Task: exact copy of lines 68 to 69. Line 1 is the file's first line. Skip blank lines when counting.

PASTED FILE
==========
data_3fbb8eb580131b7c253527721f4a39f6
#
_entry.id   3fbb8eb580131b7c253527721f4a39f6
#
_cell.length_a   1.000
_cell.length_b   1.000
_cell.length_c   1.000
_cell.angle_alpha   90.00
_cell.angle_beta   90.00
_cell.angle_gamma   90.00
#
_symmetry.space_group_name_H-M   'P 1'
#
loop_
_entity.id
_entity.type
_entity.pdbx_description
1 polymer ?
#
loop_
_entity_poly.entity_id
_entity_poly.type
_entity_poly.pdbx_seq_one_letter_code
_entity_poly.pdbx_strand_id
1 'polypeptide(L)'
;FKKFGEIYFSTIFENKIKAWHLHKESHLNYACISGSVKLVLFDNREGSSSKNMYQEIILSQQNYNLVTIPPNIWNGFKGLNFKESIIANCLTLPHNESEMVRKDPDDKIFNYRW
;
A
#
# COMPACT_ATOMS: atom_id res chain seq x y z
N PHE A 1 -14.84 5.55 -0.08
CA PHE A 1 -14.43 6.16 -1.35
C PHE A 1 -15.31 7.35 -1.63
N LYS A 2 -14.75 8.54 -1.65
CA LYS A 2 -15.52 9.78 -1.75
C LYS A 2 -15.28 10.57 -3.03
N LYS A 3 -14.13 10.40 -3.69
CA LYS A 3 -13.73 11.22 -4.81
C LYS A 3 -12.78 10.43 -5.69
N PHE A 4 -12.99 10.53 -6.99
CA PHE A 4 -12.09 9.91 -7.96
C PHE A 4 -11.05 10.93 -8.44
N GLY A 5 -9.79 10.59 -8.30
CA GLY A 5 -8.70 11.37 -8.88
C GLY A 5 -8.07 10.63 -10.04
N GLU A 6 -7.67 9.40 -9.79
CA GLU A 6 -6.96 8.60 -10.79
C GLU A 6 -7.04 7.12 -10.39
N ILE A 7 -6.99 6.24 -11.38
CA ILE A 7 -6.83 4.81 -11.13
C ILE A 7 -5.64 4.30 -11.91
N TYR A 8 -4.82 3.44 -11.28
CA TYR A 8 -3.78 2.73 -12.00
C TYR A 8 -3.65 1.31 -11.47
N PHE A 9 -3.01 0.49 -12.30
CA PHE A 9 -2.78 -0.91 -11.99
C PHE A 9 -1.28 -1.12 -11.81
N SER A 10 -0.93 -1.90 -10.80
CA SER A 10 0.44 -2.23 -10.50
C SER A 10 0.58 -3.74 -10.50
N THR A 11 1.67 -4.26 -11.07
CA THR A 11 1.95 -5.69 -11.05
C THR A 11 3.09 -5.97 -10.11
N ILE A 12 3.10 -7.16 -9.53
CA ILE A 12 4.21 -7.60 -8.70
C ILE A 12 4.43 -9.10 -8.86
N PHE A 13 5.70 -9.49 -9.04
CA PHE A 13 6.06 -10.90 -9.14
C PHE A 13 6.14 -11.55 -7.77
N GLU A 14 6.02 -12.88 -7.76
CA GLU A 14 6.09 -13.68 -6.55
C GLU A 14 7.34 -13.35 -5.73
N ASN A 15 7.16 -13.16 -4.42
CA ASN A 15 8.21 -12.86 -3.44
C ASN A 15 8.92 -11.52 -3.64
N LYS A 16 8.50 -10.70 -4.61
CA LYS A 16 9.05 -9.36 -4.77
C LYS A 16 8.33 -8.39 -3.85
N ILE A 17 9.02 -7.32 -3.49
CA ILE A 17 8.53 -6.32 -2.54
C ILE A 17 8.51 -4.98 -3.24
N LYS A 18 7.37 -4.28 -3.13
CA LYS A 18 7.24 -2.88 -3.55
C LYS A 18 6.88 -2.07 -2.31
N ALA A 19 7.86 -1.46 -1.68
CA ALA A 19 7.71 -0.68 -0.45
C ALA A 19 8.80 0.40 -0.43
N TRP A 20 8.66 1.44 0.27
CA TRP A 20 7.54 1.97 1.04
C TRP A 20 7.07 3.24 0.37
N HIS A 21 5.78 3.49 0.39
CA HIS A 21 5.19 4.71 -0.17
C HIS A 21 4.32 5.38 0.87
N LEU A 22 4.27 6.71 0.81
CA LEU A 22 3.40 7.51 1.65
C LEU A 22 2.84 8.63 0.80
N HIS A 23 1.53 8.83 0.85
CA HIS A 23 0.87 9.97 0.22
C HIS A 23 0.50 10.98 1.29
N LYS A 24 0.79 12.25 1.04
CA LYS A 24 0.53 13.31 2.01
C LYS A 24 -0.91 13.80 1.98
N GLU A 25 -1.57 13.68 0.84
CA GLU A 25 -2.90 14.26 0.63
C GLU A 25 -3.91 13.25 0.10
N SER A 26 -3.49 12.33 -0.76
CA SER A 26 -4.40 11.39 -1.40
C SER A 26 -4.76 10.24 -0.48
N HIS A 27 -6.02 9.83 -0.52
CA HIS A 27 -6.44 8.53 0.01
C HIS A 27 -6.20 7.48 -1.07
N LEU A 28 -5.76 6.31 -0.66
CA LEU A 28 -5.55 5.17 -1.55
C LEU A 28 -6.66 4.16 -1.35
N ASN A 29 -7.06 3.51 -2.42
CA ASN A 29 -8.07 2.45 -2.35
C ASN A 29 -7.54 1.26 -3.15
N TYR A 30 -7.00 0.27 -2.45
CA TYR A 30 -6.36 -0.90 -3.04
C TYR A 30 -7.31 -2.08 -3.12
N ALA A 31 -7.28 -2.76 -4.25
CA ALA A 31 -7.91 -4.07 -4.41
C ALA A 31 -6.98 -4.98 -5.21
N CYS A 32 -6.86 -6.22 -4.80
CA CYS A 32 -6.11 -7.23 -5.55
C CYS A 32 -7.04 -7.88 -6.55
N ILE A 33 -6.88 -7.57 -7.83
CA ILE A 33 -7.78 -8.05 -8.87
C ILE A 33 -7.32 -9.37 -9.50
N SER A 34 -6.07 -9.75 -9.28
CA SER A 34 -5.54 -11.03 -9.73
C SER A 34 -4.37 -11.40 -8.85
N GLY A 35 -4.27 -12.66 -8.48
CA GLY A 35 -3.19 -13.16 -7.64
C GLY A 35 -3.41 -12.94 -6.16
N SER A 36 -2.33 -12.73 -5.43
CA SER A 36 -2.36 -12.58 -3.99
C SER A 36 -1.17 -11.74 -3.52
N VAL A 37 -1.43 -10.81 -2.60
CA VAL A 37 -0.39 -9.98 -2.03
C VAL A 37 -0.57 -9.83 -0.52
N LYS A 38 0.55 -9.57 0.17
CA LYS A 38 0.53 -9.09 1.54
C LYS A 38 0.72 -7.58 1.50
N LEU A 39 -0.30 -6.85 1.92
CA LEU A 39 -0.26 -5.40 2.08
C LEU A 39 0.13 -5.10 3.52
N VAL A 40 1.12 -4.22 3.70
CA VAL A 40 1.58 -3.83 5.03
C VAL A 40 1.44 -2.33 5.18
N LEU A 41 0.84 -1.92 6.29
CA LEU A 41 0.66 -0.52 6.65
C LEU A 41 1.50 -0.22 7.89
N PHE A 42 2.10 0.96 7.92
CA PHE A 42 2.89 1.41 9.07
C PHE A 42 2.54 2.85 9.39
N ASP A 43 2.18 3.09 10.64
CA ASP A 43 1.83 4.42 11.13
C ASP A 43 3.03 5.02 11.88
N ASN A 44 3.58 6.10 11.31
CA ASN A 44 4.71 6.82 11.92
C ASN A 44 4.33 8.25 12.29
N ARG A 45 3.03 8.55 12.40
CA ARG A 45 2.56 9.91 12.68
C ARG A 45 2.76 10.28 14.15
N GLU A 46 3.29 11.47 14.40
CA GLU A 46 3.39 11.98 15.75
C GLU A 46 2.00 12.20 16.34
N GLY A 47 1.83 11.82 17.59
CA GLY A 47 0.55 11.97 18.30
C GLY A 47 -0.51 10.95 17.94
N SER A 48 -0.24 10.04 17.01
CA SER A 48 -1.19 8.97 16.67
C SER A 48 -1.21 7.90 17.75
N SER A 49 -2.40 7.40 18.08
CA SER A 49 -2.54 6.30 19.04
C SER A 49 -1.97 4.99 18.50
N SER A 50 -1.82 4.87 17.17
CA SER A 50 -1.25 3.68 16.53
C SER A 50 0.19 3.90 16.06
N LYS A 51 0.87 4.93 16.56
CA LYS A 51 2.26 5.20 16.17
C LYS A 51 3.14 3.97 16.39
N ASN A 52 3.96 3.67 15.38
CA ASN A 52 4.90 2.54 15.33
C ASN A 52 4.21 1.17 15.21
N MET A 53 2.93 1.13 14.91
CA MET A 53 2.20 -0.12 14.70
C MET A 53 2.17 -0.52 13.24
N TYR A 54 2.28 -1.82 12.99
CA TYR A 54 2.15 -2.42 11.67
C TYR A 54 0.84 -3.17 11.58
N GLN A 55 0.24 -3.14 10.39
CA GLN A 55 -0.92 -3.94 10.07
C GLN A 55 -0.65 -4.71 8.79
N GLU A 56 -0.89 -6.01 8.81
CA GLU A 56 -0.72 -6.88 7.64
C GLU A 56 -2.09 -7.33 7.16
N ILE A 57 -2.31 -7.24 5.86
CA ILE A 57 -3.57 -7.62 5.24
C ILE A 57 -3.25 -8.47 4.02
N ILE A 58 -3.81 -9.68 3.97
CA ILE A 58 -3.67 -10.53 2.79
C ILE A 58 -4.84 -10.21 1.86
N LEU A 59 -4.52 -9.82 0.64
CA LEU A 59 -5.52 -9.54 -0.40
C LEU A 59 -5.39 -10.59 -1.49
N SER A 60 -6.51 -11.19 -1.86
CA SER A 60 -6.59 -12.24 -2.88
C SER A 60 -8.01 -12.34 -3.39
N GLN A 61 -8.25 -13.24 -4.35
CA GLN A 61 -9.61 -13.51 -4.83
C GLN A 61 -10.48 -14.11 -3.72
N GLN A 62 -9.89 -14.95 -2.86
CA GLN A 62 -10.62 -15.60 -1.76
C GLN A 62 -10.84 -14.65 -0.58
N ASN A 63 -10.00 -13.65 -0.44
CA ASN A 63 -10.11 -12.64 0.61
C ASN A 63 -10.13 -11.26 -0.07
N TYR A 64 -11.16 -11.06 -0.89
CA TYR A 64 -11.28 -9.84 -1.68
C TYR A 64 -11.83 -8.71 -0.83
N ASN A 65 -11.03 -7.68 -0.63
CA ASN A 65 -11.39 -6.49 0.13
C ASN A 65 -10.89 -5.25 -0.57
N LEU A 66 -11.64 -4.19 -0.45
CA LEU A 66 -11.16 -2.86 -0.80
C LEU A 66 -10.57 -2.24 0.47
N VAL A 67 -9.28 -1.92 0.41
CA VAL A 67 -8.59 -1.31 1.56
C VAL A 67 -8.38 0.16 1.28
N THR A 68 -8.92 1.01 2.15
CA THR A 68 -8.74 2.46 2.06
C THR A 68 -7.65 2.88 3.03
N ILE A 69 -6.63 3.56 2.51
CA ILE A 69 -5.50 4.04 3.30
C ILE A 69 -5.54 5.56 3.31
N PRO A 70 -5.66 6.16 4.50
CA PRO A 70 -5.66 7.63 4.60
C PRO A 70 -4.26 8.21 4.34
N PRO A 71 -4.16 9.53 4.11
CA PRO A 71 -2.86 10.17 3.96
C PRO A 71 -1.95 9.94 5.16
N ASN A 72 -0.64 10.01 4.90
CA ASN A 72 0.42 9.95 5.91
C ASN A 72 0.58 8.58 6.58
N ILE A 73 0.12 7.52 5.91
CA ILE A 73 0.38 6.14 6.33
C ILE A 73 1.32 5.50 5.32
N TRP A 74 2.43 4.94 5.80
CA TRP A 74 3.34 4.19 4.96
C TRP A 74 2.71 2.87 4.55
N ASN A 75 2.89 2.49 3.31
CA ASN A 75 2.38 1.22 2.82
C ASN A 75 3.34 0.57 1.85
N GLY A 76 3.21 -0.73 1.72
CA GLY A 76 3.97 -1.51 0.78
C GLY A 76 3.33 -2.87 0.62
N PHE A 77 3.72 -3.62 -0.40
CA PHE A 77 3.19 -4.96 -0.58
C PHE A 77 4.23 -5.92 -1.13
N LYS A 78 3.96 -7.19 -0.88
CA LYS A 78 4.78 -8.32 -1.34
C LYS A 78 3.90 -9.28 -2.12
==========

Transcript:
CA PHE A 13 6.06 -10.90 -9.14
C PHE A 13 6.14 -11.55 -7.77